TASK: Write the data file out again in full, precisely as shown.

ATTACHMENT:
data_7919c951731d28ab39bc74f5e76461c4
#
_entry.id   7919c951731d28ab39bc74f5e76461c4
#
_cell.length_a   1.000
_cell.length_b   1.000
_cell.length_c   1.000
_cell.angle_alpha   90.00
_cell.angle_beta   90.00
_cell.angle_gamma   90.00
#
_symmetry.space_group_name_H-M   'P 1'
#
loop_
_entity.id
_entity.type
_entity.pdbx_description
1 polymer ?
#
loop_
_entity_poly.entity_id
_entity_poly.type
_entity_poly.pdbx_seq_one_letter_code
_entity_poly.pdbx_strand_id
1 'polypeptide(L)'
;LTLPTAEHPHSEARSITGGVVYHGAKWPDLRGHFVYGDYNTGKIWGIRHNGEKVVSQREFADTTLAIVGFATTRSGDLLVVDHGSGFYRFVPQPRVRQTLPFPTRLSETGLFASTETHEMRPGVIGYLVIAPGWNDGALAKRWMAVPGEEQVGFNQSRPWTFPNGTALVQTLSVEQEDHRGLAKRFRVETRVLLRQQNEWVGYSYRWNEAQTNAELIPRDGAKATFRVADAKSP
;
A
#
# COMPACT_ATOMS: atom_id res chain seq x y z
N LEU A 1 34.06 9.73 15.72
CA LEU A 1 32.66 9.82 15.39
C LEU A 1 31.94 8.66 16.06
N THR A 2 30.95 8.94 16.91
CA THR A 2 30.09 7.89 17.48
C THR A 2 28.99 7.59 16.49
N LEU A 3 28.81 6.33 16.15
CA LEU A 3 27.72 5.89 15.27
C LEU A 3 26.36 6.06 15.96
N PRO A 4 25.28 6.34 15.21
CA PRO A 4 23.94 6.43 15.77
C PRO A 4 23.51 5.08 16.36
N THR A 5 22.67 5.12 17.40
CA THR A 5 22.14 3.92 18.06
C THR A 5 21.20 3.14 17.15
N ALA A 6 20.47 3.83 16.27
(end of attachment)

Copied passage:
data_7919c951731d28ab39bc74f5e76461c4
#
_entry.id   7919c951731d28ab39bc74f5e76461c4
#
_cell.length_a   1.000
_cell.length_b   1.000
_cell.length_c   1.000
_cell.angle_alpha   90.00
_cell.angle_beta   90.00
_cell.angle_gamma   90.00
#
_symmetry.space_group_name_H-M   'P 1'
#
loop_
_entity.id
_entity.type
_entity.pdbx_description
1 polymer ?
#
loop_
_entity_poly.entity_id
_entity_poly.type
_entity_poly.pdbx_seq_one_letter_code
_entity_poly.pdbx_strand_id
1 'polypeptide(L)'
;LTLPTAEHPHSEARSITGGVVYHGAKWPDLRGHFVYGDYNTGKIWGIRHNGEKVVSQREFADTTLAIVGFATTRSGDLLVVDHGSGFYRFVPQPRVRQTLPFPTRLSETGLFASTETHEMRPGVIGYLVIAPGWNDGALAKRWMAVPGEEQVGFNQSRPWTFPNGTALVQTLSVEQEDHRGLAKRFRVETRVLLRQQNEWVGYSYRWNEAQTNAELIPRDGAKATFRVADAKSP
;
A
#
# COMPACT_ATOMS: atom_id res chain seq x y z
N LEU A 1 34.06 9.73 15.72
CA LEU A 1 32.66 9.82 15.39
C LEU A 1 31.94 8.66 16.06
N THR A 2 30.95 8.94 16.91
CA THR A 2 30.09 7.89 17.48
C THR A 2 28.99 7.59 16.49
N LEU A 3 28.81 6.33 16.15
CA LEU A 3 27.72 5.89 15.27
C LEU A 3 26.36 6.06 15.96
N PRO A 4 25.28 6.34 15.21
CA PRO A 4 23.94 6.43 15.77
C PRO A 4 23.51 5.08 16.36
N THR A 5 22.67 5.12 17.40
CA THR A 5 22.14 3.92 18.06
C THR A 5 21.20 3.14 17.15
N ALA A 6 20.47 3.83 16.27